Ottawa Confederation Line LRV

CANADA: There were persistent failures in leadership and communication during development of Ottawa’s light rail project, with the city and PPP concessionaire Rideau Transit Group losing sight of the public interest, according to a public inquiry report which makes 103 recommendations to fix problems and ensure they do not reoccur on other major infrastructure projects.

The 12·5 km Confederation Line, also known as O-Train Line 1, was inaugurated in September 2019, but a range of issues including breakdowns and derailments led to a temporary shutdown.

In December 2021 the government of Ontario appointed a commission led by provincial court of appeal judge William Hourigan to conduct a public inquiry. Its mandate was to find out ‘what happened and why, and how to avoid similar problems in the future’, Hourigan explained when the final report was published on November 30.

The commission identified numerous issues, with the executive summary alone running to 28 pages. These included the city choosing unproven rolling stock technology that ‘strained the limits of what an LRT system could do’ as at the time there were no low-floor LRVs operating with CBTC in a similar climate. RTG did not co-ordinate its sub-contractors and failed to ensure the integration of various systems. An adversarial relationship developed between the city and concessionaire, the line was rushed into service before it was ready, and maintenance was inadequate.

The report says two things ‘stand out as egregious violations of the public trust’. The first was the conduct of RTG and its construction entity Ottawa Light Rail Transit Constructors in providing completion dates ‘that they knew were entirely unrealistic’ as part of a ‘misconceived scheme to increase commercial pressure on the city’.

The second was the conduct of city officials and the then mayor in trying to ‘control the narrative by the non-disclosure of vital information or outright misrepresentation’. This ‘prevented councillors from fulfilling their statutory duties to the people of Ottawa’.


Ottawa Confederation Line tracks

Hourigan said ‘more than three years after opening some of the LRT’s problems still have not been fixed’, adding that ‘while relations between the city and RTG have improved, both need to do more work to ensure the public interest is at the core of everything they do’.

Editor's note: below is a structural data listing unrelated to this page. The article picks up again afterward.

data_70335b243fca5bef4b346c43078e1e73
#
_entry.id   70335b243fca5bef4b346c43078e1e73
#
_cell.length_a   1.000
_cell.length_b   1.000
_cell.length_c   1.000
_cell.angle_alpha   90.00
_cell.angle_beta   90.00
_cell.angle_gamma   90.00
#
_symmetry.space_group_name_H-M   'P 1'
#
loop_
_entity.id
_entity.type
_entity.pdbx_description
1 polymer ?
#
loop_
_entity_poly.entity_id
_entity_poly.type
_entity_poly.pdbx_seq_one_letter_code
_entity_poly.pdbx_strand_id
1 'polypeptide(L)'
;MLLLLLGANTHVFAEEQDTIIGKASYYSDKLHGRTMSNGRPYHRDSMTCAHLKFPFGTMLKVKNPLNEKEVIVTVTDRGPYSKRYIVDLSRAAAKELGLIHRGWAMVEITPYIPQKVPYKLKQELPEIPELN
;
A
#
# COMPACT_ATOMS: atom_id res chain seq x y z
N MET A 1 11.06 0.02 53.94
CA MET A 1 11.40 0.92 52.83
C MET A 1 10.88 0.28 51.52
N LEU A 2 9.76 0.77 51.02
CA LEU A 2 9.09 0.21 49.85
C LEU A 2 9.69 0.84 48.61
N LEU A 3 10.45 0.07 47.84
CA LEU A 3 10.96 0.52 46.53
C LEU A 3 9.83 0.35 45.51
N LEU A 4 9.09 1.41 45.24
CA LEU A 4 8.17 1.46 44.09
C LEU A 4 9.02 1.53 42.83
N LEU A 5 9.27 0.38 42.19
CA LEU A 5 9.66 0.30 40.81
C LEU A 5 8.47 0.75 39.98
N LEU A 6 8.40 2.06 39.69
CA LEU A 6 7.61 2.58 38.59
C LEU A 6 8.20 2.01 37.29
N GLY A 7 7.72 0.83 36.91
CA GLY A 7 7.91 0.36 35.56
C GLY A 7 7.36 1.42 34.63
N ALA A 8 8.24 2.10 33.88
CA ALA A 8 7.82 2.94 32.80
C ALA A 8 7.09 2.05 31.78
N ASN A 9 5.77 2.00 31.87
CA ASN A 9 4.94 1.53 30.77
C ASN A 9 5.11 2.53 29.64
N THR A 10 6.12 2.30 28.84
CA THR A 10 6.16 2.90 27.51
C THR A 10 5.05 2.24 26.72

The commission’s recommendations include:

  • an independent monitor should keep Ottawa City Council or the Transit Commission informed about ongoing corrective measures;
  • governments and procurement agencies should examine whether to use a PPP or another model for complex infrastructure projects;
  • collaboration and the public interest should be at the heart of the relationship between the public entity and private sector partners;
  • systems integration must be prioritised from the design phase;
  • safety requirements should be designed and built in from the outset to avoid expensive retroactive changes;
  • an independent safety auditor should be engaged at an early stage;
  • reliability and safety issues must be honestly identified and communicated, with legal protection for whistleblowers;
  • testing requirements should be detailed in the relevant contracts and used as the basis for any performance scoring;
  • there should be timely and proper responses to maintenance and operation problems by all parties once they arise;
  • before opening there should be extensive running under operational conditions.


Responding to the report, the RTG consortium of ACS Infrastructure Canada, EllisDon and SNC-Lavalin said ‘we acknowledge that all parties, including RTG and its subcontractors, have work to do to restore the public’s confidence in the city’s light rail system’.

The consortium said that during the inquiry it had ‘listened, engaged in, and taken this process very seriously’; it now looked forward to working with the mayor, new city council and city staff to address the issues raised and ‘deliver on our shared goal of providing the people of Ottawa with a safe, reliable transit system’.

Former Mayor Jim Watson, who did not stand for re-election in October, said he took ‘full responsibility for the project’s shortcomings’.

He emphasised that ‘since we started planning the LRT system in 2010, my goal was always to ensure that the City of Ottawa delivered a safe and reliable LRT system. Throughout the years, I have never veered from this objective. That said, the system we purchased did not meet our expectations, and for that I apologise wholeheartedly to the residents of Ottawa and to our transit users in particular.’

Watson insisted that ‘despite the early implementation challenges, I believe that Council made the right decision in unanimously approving Stage 1 LRT, given the long-term transit, economic and environmental benefits’.